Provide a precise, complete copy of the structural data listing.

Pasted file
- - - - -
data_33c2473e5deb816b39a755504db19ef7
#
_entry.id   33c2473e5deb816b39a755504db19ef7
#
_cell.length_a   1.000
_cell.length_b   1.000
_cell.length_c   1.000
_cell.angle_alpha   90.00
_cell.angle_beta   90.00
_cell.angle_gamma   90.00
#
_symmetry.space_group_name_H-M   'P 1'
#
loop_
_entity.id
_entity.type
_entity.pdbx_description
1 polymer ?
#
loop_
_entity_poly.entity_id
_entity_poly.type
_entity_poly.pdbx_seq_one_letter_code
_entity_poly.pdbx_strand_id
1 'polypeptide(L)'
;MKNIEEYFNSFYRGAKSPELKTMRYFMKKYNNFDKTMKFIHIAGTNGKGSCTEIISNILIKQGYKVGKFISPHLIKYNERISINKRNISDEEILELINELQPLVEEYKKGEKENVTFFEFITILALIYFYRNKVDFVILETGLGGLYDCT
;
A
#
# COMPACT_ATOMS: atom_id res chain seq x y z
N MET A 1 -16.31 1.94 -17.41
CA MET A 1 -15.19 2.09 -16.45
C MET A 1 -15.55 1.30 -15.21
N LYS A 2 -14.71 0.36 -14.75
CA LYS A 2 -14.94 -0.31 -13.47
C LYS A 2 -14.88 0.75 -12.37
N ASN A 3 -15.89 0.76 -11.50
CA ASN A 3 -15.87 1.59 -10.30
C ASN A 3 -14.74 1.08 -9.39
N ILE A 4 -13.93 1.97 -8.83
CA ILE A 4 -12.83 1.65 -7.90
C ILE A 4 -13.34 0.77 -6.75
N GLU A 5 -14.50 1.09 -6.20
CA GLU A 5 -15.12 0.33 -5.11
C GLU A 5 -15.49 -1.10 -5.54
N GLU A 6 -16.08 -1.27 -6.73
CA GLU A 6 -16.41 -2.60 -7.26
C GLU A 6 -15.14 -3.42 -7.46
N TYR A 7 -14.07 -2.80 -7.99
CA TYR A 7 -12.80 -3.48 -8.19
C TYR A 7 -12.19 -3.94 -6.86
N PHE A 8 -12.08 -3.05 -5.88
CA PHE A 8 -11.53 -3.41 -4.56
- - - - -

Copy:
data_33c2473e5deb816b39a755504db19ef7
#
_entry.id   33c2473e5deb816b39a755504db19ef7
#
_cell.length_a   1.000
_cell.length_b   1.000
_cell.length_c   1.000
_cell.angle_alpha   90.00
_cell.angle_beta   90.00
_cell.angle_gamma   90.00
#
_symmetry.space_group_name_H-M   'P 1'
#
loop_
_entity.id
_entity.type
_entity.pdbx_description
1 polymer ?
#
loop_
_entity_poly.entity_id
_entity_poly.type
_entity_poly.pdbx_seq_one_letter_code
_entity_poly.pdbx_strand_id
1 'polypeptide(L)'
;MKNIEEYFNSFYRGAKSPELKTMRYFMKKYNNFDKTMKFIHIAGTNGKGSCTEIISNILIKQGYKVGKFISPHLIKYNERISINKRNISDEEILELINELQPLVEEYKKGEKENVTFFEFITILALIYFYRNKVDFVILETGLGGLYDCT
;
A
#
# COMPACT_ATOMS: atom_id res chain seq x y z
N MET A 1 -16.31 1.94 -17.41
CA MET A 1 -15.19 2.09 -16.45
C MET A 1 -15.55 1.30 -15.21
N LYS A 2 -14.71 0.36 -14.75
CA LYS A 2 -14.94 -0.31 -13.47
C LYS A 2 -14.88 0.75 -12.37
N ASN A 3 -15.89 0.76 -11.50
CA ASN A 3 -15.87 1.59 -10.30
C ASN A 3 -14.74 1.08 -9.39
N ILE A 4 -13.93 1.97 -8.83
CA ILE A 4 -12.83 1.65 -7.90
C ILE A 4 -13.34 0.77 -6.75
N GLU A 5 -14.50 1.09 -6.20
CA GLU A 5 -15.12 0.33 -5.11
C GLU A 5 -15.49 -1.10 -5.54
N GLU A 6 -16.08 -1.27 -6.73
CA GLU A 6 -16.41 -2.60 -7.26
C GLU A 6 -15.14 -3.42 -7.46
N TYR A 7 -14.07 -2.80 -7.99
CA TYR A 7 -12.80 -3.48 -8.19
C TYR A 7 -12.19 -3.94 -6.86
N PHE A 8 -12.08 -3.05 -5.88
CA PHE A 8 -11.53 -3.41 -4.56